In Annihilation, a band of women set off to investigate a bizarre natural phenomenon that has resulted from a fallen meteorite. Alex Garland directs the film and wrote the screenplay (based on a novel by Jeff VanderMeer, which is part of a trilogy). The mysterious event has been named “The Shimmer” in deference to the prismatic bubble that surrounds a lighthouse at the epicenter – a bubble that is growing. No previous expeditions have returned. Like Garland’s previous directorial work Ex Machina, Annihilation dazzles with its visuals, sports an intriguing and tight plot, and ultimately leaves the audience with few explicit answers about what exactly has been going on. There has always been power in subtext, especially in science fiction, and Annihilation is an impressive and intelligent new entry to the genre.
The plot is a basic adventure with the intent to discover the nature of “The Shimmer”. At Area X (the code name for the secret research base), a team has been assembled to venture inwards: Anya the paramedic (Gina Rodriguez), Cass the anthropologist (Tuva Novotny), Josie the physicist (Tessa Thompson), and Dr. Ventress the psychologist and team-leader (Jennifer Jason Leigh). However, days before their expedition launches, Lena the biologist (Natalie Portman) is brought to Area X. Her husband, Kane (Oscar Issac) unexpectedly turned up a year after he was sent into The Shimmer, and is the only one to come back. Intent on discovering some way to save Kane’s life, Lena fights her way into the expedition, though keeps her relationship with Kane secret.
Garland structures Annihilation using two separate techniques: three chapters as the expedition creeps closer to the source of the disturbance, joined together by a framing device where Lena is being interviewed about the expedition (so, she obviously survives – or does she?) . The organization of the story can be thought of as concentric circles: Area X, which contains The Shimmer, which contains The Lighthouse, our expedition’s ultimate goal. Telling the story in this form allows for two effects to take place: the audience immediately understands the goal and where our protagonists are in relation to that goal, and as we move closer to the destination we subconsciously feel the stakes rise and the tension increase. The framing device adds clarity to specific plot points, but does remove some of the tension. On my first viewing, I consider this framing to be a bit of a weakness, but I may change my mind later.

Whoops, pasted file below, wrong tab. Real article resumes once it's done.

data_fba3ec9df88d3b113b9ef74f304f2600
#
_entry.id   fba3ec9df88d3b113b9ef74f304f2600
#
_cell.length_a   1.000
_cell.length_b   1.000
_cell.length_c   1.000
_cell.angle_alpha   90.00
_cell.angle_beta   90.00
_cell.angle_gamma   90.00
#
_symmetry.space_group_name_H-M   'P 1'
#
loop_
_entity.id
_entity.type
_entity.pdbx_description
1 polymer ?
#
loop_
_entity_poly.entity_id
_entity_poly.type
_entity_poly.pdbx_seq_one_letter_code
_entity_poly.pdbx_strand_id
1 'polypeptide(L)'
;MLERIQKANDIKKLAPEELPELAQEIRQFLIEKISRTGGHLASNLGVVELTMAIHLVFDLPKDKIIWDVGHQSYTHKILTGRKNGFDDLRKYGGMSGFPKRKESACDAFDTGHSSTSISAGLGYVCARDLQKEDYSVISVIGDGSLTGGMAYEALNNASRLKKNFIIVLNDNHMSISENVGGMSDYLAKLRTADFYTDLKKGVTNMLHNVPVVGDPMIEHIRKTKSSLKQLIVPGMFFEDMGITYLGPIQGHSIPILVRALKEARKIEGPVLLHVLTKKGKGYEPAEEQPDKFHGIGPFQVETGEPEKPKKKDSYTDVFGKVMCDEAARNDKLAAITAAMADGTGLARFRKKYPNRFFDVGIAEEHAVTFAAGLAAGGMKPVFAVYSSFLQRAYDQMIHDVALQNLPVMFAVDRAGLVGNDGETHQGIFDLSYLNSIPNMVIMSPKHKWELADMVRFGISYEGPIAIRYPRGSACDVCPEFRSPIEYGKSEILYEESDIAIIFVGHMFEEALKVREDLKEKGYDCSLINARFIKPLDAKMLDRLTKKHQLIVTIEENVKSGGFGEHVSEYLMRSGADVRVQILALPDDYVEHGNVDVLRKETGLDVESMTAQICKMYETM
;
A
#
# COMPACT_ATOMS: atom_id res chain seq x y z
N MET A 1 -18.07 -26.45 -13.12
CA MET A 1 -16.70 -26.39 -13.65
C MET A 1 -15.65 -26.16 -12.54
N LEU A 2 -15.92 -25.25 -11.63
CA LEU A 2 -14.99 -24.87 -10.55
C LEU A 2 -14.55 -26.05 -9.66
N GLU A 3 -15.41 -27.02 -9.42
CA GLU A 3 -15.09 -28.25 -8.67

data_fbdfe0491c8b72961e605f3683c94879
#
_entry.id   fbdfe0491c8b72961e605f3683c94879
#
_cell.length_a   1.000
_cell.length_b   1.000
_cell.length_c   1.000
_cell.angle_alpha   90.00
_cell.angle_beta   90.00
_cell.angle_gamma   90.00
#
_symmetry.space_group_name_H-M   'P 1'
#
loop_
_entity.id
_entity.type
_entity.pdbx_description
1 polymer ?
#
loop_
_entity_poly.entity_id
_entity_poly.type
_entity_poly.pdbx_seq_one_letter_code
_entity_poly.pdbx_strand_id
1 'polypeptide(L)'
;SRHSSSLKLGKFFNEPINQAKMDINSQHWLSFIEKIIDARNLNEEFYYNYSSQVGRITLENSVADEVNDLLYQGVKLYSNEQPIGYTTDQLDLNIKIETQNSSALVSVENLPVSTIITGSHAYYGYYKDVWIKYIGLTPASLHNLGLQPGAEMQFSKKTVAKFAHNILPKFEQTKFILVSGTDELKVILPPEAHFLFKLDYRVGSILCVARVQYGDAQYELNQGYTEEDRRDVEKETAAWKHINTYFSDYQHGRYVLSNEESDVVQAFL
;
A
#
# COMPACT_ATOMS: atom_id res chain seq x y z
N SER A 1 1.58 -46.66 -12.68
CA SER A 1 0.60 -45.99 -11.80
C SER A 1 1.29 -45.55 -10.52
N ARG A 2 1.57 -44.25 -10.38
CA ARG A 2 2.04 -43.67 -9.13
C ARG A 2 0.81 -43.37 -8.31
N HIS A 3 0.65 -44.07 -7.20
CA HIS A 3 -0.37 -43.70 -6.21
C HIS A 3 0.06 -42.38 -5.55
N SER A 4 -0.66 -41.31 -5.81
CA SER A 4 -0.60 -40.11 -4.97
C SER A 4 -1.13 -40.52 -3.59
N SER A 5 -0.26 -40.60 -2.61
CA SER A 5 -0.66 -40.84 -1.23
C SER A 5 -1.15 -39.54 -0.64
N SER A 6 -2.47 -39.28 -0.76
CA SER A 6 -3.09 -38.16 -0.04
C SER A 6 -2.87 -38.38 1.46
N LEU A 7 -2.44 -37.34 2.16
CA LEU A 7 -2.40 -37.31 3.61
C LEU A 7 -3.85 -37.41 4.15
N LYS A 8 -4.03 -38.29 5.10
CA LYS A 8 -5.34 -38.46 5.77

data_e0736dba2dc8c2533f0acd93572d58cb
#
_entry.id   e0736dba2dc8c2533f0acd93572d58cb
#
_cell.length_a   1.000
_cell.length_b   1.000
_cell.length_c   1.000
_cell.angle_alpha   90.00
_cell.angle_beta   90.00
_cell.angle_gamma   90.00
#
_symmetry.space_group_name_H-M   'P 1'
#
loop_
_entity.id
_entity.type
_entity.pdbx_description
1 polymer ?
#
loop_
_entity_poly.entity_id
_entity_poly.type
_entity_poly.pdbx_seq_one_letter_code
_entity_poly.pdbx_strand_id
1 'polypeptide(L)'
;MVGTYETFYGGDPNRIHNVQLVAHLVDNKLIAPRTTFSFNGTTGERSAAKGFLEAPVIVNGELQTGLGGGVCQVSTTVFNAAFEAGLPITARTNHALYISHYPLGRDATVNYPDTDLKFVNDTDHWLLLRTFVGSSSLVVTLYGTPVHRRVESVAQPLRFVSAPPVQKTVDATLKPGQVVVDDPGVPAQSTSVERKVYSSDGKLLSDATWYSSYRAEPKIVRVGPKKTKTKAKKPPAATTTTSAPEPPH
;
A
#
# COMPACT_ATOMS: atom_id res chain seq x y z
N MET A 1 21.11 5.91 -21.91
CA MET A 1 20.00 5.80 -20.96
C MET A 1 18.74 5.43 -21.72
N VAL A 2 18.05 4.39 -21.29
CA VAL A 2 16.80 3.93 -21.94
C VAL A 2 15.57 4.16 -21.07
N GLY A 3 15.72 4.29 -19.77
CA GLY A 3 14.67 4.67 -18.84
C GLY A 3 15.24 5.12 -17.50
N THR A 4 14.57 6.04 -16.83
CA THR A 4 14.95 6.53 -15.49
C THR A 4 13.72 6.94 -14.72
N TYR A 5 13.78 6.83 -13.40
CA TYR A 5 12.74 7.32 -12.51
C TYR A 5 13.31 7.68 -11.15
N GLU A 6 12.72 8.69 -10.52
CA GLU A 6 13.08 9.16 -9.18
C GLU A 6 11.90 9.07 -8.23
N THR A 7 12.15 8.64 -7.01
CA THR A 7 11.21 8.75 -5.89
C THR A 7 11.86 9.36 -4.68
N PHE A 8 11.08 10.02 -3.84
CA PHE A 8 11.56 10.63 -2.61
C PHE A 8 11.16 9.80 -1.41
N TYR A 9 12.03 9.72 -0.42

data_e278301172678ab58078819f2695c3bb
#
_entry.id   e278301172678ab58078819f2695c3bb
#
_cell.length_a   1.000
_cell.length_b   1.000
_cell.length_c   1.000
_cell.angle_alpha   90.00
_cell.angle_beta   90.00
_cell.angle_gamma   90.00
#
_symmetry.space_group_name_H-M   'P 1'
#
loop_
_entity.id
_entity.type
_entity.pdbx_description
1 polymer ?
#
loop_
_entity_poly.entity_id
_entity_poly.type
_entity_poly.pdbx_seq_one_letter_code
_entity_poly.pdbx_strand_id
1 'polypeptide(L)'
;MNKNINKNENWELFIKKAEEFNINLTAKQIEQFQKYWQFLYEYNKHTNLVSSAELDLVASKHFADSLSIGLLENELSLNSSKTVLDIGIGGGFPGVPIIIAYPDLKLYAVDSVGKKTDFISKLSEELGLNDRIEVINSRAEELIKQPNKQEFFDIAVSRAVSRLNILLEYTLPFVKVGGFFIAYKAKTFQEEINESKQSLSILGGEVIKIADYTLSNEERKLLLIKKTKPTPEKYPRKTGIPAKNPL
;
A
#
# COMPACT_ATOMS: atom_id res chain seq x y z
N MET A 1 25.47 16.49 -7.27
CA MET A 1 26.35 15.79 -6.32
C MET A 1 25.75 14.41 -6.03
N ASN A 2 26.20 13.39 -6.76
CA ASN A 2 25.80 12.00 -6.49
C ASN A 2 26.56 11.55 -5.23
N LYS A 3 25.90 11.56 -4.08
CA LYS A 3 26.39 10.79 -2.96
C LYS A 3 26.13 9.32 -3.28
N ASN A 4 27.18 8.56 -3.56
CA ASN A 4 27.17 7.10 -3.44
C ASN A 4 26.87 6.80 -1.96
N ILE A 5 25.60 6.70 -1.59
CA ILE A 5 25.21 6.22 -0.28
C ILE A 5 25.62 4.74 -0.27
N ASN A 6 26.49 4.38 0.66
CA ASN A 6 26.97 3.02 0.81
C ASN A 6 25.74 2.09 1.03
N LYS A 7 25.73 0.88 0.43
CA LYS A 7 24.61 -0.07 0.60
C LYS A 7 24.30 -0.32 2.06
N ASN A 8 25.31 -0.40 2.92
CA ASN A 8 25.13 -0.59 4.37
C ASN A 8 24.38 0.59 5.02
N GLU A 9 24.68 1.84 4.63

As the characters wade through The Shimmer, we’re introduced to each of them in varying degrees (obviously, Portman is the focus). Everyone has knowledge and expertise, they’re all brave people, but each have their own demons. The characters themselves are impressive, but there isn’t really anything especially noteworthy about the performances. Jennifer Jason Leigh has a kind of sleepiness about her, a detachment, and most of the weight is on Portman. But, all of these actors deliver fine performances, nothing that really detracts from the storytelling. I also dig the idea that they are all somewhat wounded, and that their foray into The Shimmer is some kind of self-destructive coping mechanism.